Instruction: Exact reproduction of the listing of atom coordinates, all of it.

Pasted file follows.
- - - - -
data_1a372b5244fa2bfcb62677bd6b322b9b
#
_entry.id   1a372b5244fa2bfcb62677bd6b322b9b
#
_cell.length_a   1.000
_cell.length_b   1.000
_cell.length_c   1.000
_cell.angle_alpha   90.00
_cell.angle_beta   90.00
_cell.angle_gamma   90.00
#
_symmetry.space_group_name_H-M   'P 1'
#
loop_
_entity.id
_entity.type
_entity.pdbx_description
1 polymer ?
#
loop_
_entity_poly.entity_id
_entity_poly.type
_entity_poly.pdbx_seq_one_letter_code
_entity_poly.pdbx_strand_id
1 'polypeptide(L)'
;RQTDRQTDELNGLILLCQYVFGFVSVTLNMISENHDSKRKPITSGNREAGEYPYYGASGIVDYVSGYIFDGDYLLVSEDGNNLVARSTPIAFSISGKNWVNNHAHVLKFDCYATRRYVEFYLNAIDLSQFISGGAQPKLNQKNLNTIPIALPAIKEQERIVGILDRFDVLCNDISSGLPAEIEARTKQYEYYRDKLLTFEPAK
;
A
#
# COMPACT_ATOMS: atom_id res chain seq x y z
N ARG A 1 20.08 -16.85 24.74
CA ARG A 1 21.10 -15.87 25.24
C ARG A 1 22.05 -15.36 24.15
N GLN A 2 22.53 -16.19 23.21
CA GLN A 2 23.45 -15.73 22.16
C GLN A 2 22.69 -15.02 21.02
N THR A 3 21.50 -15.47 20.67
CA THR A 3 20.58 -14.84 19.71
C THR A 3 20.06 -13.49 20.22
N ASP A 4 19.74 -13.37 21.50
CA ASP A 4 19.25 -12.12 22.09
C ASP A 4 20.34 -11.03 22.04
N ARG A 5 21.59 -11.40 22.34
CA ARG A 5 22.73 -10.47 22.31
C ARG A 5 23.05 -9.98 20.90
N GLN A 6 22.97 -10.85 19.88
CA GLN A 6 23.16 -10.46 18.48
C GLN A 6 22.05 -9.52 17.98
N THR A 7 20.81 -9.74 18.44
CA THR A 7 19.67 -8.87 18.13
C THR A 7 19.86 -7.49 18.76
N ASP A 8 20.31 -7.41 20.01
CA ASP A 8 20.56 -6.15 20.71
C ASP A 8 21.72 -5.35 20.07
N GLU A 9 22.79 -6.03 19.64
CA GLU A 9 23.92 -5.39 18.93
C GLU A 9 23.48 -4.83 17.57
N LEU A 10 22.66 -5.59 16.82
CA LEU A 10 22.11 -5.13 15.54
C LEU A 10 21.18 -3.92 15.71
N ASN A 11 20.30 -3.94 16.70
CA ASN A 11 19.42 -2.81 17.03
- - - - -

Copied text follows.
data_1a372b5244fa2bfcb62677bd6b322b9b
#
_entry.id   1a372b5244fa2bfcb62677bd6b322b9b
#
_cell.length_a   1.000
_cell.length_b   1.000
_cell.length_c   1.000
_cell.angle_alpha   90.00
_cell.angle_beta   90.00
_cell.angle_gamma   90.00
#
_symmetry.space_group_name_H-M   'P 1'
#
loop_
_entity.id
_entity.type
_entity.pdbx_description
1 polymer ?
#
loop_
_entity_poly.entity_id
_entity_poly.type
_entity_poly.pdbx_seq_one_letter_code
_entity_poly.pdbx_strand_id
1 'polypeptide(L)'
;RQTDRQTDELNGLILLCQYVFGFVSVTLNMISENHDSKRKPITSGNREAGEYPYYGASGIVDYVSGYIFDGDYLLVSEDGNNLVARSTPIAFSISGKNWVNNHAHVLKFDCYATRRYVEFYLNAIDLSQFISGGAQPKLNQKNLNTIPIALPAIKEQERIVGILDRFDVLCNDISSGLPAEIEARTKQYEYYRDKLLTFEPAK
;
A
#
# COMPACT_ATOMS: atom_id res chain seq x y z
N ARG A 1 20.08 -16.85 24.74
CA ARG A 1 21.10 -15.87 25.24
C ARG A 1 22.05 -15.36 24.15
N GLN A 2 22.53 -16.19 23.21
CA GLN A 2 23.45 -15.73 22.16
C GLN A 2 22.69 -15.02 21.02
N THR A 3 21.50 -15.47 20.67
CA THR A 3 20.58 -14.84 19.71
C THR A 3 20.06 -13.49 20.22
N ASP A 4 19.74 -13.37 21.50
CA ASP A 4 19.25 -12.12 22.09
C ASP A 4 20.34 -11.03 22.04
N ARG A 5 21.59 -11.40 22.34
CA ARG A 5 22.73 -10.47 22.31
C ARG A 5 23.05 -9.98 20.90
N GLN A 6 22.97 -10.85 19.88
CA GLN A 6 23.16 -10.46 18.48
C GLN A 6 22.05 -9.52 17.98
N THR A 7 20.81 -9.74 18.44
CA THR A 7 19.67 -8.87 18.13
C THR A 7 19.86 -7.49 18.76
N ASP A 8 20.31 -7.41 20.01
CA ASP A 8 20.56 -6.15 20.71
C ASP A 8 21.72 -5.35 20.07
N GLU A 9 22.79 -6.03 19.64
CA GLU A 9 23.92 -5.39 18.93
C GLU A 9 23.48 -4.83 17.57
N LEU A 10 22.66 -5.59 16.82
CA LEU A 10 22.11 -5.13 15.54
C LEU A 10 21.18 -3.92 15.71
N ASN A 11 20.30 -3.94 16.70
CA ASN A 11 19.42 -2.81 17.03